Following on from last week’s article on New Street, which included a mention of The Elephant Inn, this photograph by Charles Wardell shows it about to be demolished.

The inn sign that was sited between the two first floor windows can be seen on the pavement.

Between the lamp post and the building stands the inn sign of The Merrie Monk, a new hostelry that was built behind The Elephant at the entrance to the Corunna Main estate, popularly christened ‘Spanish-Town’ owing to its collective roads being named after Spanish towns and cities.

The actual junction of New Street with Corunna Main was not a new one and was an adjunct of Vigo Road in the 20th century, simply veering round in a dog-leg out to the main Vigo Road we know today.

Plainly, this arrangement was confusing and so this part was re-named St John’s Road in the mid-1930s, though all the houses still retained their old Vigo Road numbering (57-83) until at least the 1950s when they were changed to start at 1.

Today, all but one of the Vigo Road houses to the west of the junction with St John’s Road have been demolished but the historic quirk in the numbering still exists whereby No 55, on one side of St John’s Road is followed by No 85 on the other.

The name St John’s Road was a nod to the historic St John’s House of medieval New Street, first mentioned in 1247.

Principally it seems to have provided a resting place for pilgrims travelling the Harroway on their way to visit the tomb of Thomas Beckett in Canterbury.

Its site is thought to have been in the area of the present-day Northern Avenue Retail Park.

The row of thatched cottages that stood on this side of the inn was demolished in the 1930s but never replaced with houses.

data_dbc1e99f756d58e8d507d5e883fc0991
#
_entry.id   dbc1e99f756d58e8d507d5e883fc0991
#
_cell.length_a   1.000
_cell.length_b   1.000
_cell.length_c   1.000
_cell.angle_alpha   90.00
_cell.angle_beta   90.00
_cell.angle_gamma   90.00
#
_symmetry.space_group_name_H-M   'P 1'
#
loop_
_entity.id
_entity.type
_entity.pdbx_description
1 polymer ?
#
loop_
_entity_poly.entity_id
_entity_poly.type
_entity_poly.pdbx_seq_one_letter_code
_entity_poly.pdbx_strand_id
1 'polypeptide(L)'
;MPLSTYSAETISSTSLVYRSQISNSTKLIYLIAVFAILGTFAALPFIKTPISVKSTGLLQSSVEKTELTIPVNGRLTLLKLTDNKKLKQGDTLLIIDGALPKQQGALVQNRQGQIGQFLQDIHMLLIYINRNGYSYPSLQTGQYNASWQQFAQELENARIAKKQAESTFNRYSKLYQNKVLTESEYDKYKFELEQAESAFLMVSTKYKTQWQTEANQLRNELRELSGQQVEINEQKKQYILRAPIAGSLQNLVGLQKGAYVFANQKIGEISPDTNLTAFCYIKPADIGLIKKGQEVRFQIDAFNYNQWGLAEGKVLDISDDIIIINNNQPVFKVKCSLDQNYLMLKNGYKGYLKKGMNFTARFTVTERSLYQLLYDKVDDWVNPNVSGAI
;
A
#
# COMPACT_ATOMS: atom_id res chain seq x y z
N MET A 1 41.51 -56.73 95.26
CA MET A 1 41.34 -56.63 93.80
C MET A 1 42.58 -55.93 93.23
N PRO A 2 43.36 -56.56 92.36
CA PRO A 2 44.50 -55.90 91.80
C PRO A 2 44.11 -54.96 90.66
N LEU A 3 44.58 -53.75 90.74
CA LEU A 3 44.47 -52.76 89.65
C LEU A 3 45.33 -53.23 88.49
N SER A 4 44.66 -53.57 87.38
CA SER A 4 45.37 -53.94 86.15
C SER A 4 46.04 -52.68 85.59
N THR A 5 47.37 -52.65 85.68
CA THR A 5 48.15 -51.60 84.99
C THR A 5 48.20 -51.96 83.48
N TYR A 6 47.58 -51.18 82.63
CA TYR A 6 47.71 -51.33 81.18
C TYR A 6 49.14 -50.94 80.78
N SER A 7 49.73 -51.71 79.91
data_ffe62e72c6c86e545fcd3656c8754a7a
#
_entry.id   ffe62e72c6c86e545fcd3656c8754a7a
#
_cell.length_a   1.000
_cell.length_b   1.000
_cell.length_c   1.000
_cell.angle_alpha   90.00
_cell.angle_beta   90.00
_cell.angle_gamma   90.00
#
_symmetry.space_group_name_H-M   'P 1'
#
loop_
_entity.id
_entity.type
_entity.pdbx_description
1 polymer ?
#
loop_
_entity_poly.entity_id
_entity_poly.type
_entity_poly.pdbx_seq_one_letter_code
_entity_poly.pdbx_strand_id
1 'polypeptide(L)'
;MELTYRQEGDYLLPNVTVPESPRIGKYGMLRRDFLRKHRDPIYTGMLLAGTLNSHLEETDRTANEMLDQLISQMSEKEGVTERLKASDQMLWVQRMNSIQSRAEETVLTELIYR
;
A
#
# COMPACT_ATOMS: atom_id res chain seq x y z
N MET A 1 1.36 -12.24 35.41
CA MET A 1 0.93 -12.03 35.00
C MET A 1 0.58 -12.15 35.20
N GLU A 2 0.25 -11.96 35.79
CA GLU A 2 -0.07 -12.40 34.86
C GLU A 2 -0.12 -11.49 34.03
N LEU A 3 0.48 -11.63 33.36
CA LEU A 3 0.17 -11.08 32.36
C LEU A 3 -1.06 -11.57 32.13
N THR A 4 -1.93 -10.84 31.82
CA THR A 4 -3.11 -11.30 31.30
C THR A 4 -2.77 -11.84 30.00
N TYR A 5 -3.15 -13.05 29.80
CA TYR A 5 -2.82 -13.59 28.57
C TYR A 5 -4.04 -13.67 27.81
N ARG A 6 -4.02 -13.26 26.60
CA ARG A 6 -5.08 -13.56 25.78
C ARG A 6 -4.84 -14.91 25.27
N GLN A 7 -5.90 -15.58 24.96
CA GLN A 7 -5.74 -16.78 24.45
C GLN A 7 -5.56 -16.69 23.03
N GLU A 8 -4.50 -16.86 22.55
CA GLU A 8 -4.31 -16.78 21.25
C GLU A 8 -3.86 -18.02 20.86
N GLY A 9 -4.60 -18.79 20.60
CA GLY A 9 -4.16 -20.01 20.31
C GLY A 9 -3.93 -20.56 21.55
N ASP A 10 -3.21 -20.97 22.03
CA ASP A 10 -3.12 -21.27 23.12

The site became both a playing field for the New Street schools and a suitable space on which to build kitchens and a dining hall, the latter doubling up as a school hall when not required at lunch-time.

The back of the field also supported a line of air-raid shelters that still existed long after the war ended, and indeed were still in place until demolition of the primary school about 1967.

As to the Elephant Inn itself, Bert Earney, when he published his third edition of ‘Inns of Andover’, wrote with a nice play on words that ‘he never went into one of them – that one was The Elephant.’

On the day when he went to make some enquiries, it was closed ‘because burglars had broken in the night before and stolen all the beer’.

He added that ‘not long afterwards the pub was pulled down’.

Clearly, the date of demolition is the same date as this photograph but it must post-date the opening of The Merrie Monk next door which was December 1960.

It is likely that the rather archaic Elephant Inn was empty for a little while before that and The Merrie Monk was intended to replace it.

Despite there being four pubs in New Street at that time, the brand-new estate warranted brand-new premises to match.

Today’s New Street is vastly de-populated from that of former times and one by one each hostelry has closed.

The building that was The Bishop’s Blaize still stands but the others – The Pelican, The Blacksmith’s Arms and even The Merrie Monk have all sadly now gone.